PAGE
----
Launched in 2018, this project has following key goals:
Install organic coffee parcels in agroforestery system, in unused area.
Reduce erosion in parcels highly exposed to landslide.
Protect up-hill areas that generate springs and torrents and strongly benefit to population for water quality and quantity.
Diversify revenues by planting corn and beans as a transitory crop.
“The coffee trees are part of the forest, where there is shadow, food and protection. A farm which doesn’t have water or forest is doomed to disappear soon.” – Don Norverto Zambrano Velasco
The Cauca department has been highly affected by the Colombian conflict since the beginning of the war, 60 years ago. Affording safe economic opportunities is the way to reach a sustainable peace. In Cauca, coffee farming is playing a huge role in terms of social and economic stability. Coffee is cultivated in small plots, mainly by Afro-descendants, indigenous and peasants’ communities, housing more than 90.000 coffee families, who grows 93.000 hectares of coffee beans. In this context, planting coffee makes senses to reach a territorial peace.
The Cauca department must face another challenge which is climate change. In few years it will be difficult for Colombian farmers to produce coffee at this altitude. This project implements agroforestry as a solution to mitigate climate change in the coffee parcels. It will impact 1200ha of organic coffee parcels and reforestation area, with more than 1500 families of coffee farmers. With the local partner, National Federation of Coffee Growers, the objective is to afford economic opportunities through coffee farming and environmental sustainability through organic production and trees planting.
- Full-sun coffee farms are expanding, and organic practices are still not sufficiently adopted
- Organic practices and agroforestry will help to reverse the trend and protect soils and ecosystems
- Moreover, coffee is particularly vulnerable to climate change impacts, which are already affecting production quality, yields and areas – agroforestry can increase coffee resilience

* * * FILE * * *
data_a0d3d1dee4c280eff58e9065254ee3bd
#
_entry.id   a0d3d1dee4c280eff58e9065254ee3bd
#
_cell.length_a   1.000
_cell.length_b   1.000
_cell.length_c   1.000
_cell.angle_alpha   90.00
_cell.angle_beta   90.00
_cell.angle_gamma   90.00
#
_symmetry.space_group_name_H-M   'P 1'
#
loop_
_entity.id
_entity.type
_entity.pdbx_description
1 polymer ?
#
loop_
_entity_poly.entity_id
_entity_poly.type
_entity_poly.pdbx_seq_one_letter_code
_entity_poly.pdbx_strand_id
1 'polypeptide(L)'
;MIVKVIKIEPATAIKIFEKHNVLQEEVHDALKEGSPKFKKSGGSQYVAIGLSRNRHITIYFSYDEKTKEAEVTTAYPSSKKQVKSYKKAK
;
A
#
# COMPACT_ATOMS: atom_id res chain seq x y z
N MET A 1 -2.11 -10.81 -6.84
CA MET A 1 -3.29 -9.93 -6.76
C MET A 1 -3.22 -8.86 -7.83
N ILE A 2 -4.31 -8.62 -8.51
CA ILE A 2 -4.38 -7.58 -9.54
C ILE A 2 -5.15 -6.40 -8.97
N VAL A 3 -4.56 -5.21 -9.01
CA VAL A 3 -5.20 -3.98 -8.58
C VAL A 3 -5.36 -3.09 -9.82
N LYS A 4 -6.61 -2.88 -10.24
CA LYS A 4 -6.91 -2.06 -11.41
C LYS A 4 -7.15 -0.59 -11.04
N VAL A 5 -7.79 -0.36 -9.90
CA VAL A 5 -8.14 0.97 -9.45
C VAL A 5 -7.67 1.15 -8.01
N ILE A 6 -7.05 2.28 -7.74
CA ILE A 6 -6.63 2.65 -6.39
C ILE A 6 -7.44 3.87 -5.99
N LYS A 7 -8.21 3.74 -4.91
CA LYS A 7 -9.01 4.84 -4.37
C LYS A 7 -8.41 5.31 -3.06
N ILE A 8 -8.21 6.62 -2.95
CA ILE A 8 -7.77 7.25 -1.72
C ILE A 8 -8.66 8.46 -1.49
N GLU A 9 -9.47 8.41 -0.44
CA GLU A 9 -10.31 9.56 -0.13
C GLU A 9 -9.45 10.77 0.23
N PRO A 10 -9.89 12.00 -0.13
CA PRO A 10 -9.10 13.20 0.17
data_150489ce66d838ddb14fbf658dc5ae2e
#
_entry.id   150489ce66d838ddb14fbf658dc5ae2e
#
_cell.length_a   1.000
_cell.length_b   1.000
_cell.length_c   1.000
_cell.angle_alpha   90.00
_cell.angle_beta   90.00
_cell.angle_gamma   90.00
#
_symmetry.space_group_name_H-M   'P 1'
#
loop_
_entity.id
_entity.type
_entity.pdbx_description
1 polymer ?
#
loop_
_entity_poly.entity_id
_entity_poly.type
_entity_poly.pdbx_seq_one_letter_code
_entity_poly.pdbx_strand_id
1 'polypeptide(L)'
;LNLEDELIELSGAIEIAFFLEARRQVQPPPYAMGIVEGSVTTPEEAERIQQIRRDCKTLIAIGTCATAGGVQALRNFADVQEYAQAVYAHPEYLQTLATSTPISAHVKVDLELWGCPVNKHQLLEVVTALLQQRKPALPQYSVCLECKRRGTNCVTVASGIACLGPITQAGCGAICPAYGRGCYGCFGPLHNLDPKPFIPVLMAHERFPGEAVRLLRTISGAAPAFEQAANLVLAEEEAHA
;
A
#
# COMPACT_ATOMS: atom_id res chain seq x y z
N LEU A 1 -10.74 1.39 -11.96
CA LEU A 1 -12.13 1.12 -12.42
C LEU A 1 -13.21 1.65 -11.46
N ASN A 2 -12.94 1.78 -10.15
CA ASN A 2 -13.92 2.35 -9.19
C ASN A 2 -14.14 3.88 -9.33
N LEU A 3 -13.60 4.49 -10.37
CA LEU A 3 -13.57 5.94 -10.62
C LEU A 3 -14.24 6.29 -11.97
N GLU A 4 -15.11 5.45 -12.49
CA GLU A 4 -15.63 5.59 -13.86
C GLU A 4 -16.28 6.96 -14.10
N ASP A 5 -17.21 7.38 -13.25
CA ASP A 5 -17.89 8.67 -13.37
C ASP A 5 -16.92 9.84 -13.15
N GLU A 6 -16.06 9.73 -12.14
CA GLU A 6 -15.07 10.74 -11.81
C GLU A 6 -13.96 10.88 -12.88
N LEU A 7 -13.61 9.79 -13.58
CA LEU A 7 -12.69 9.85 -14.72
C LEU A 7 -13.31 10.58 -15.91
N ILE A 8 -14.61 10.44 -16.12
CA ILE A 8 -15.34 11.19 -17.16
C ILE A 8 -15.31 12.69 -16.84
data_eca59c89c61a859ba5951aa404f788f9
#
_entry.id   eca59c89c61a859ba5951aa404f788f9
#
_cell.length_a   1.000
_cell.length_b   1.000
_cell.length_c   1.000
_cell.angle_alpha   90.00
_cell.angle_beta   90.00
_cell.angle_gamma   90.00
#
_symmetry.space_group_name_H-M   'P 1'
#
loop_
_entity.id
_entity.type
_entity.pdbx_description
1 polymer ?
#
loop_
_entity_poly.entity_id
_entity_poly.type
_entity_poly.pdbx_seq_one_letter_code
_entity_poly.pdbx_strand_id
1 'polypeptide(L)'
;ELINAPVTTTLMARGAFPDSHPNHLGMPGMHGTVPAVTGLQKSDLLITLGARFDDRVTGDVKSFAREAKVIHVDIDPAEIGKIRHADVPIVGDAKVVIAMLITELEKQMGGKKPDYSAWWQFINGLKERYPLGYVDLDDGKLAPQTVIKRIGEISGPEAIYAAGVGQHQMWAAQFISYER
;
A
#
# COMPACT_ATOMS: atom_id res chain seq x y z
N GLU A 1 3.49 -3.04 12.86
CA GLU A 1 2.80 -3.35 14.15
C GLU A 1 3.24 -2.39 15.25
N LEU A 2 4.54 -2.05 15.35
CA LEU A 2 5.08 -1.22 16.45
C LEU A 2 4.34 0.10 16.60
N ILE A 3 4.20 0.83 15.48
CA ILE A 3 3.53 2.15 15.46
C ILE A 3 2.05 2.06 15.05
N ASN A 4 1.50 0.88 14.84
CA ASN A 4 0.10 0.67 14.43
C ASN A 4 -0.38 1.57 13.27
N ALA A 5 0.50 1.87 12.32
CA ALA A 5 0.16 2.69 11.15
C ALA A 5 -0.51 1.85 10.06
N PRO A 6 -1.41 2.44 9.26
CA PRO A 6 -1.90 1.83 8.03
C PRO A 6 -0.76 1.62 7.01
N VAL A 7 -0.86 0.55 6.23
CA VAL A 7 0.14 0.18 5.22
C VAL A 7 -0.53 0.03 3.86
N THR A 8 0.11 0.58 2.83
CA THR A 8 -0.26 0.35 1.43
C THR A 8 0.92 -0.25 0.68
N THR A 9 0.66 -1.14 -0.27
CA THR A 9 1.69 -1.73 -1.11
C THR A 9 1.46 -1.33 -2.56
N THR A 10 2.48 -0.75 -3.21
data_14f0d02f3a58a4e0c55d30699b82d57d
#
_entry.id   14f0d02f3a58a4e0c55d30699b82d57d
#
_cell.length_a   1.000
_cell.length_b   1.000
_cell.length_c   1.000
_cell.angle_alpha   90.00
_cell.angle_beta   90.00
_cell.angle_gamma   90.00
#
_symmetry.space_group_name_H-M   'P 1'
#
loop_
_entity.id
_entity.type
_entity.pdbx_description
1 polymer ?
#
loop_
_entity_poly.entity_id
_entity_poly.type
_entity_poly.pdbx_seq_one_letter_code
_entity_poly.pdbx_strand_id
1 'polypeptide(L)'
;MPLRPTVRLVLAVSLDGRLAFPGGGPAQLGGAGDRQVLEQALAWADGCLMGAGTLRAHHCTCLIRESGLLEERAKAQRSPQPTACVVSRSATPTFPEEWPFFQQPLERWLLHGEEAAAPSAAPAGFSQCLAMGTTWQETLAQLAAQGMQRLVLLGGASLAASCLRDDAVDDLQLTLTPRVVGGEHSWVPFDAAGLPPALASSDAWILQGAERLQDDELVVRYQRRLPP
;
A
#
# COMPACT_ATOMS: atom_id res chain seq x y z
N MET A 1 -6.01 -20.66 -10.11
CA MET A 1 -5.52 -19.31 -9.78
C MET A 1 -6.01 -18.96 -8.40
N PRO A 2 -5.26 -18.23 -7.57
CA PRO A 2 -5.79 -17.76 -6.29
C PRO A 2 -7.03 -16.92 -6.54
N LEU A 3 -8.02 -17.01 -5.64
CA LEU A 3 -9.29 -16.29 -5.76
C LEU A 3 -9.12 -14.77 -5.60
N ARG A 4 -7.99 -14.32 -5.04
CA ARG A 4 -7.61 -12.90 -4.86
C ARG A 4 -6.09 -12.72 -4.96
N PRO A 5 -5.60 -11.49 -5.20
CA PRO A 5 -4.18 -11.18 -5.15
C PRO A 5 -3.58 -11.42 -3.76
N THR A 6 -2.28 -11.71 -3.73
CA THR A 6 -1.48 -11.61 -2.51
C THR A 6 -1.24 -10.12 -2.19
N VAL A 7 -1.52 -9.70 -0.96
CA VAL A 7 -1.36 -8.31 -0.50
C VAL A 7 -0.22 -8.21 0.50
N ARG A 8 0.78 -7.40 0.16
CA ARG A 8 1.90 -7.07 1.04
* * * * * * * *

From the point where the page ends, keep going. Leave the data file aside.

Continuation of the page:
- Agricultural pressure on local forests and protected areas is high – intensifying coffee production systems in unused, degraded lands belonging to smallholders who lack resources to extend their farms can contribute to mitigating this threat
MULTIPLE ENVIRONMENTAL AND SOCIAL BENEFITS
- Development: Fighting rural poverty and contributing to capacity building and sustainable socio-economic development
- Conservation: Preserving forests and natural parks; fighting key deforestation drivers in the area
- Sustainable agriculture: Fostering the transition from full-sun monocultures to agroforestry organic systems
- Minorities’ rights: Contributing to the protection of indigenous reserves and Afro-Colombian community lands
- Securing land titling: Helping sustainably reinforce land tenure for smallholder coffee farmers
Agroforestry and reforestation
Local partnerFederación National de Cafeteros del Cauca
Participants994 farmers, 11 technicians employed
Achievements2302048 planted trees
- The Verified Carbon Standard (VCS) is a quality standard for voluntary carbon offset industry. Based on the Kyoto Protocol's Clean Development Mechanism, VCS establishes criteria for validating, measuring, and monitoring carbon offset projects.
Federación National de Cafeteros del Cauca
The FNC is a non-profit democratic and federated organization founded in 1927 to promote the production and exportation of Colombian coffee. It currently represents more than 563,000 producers, most of whom are small family-owned farms. The FNC’s activities are directed towards improving the well-being of coffee grower’s families by providing assistance in sustainable and competitive practices within the industry.
The objective is to plant around 4 820 000 coffee trees and 400 000 native forestry trees.
Participants are both organic certified farmers and organic standard compliant farmers, not yet certified. The project will focus at first (2018-2019) on farmers that already implement organic practices on their farms – whether they are certified or not – to help them expand their growing surfaces in agroforestry systems and restore strategic degraded lands around them.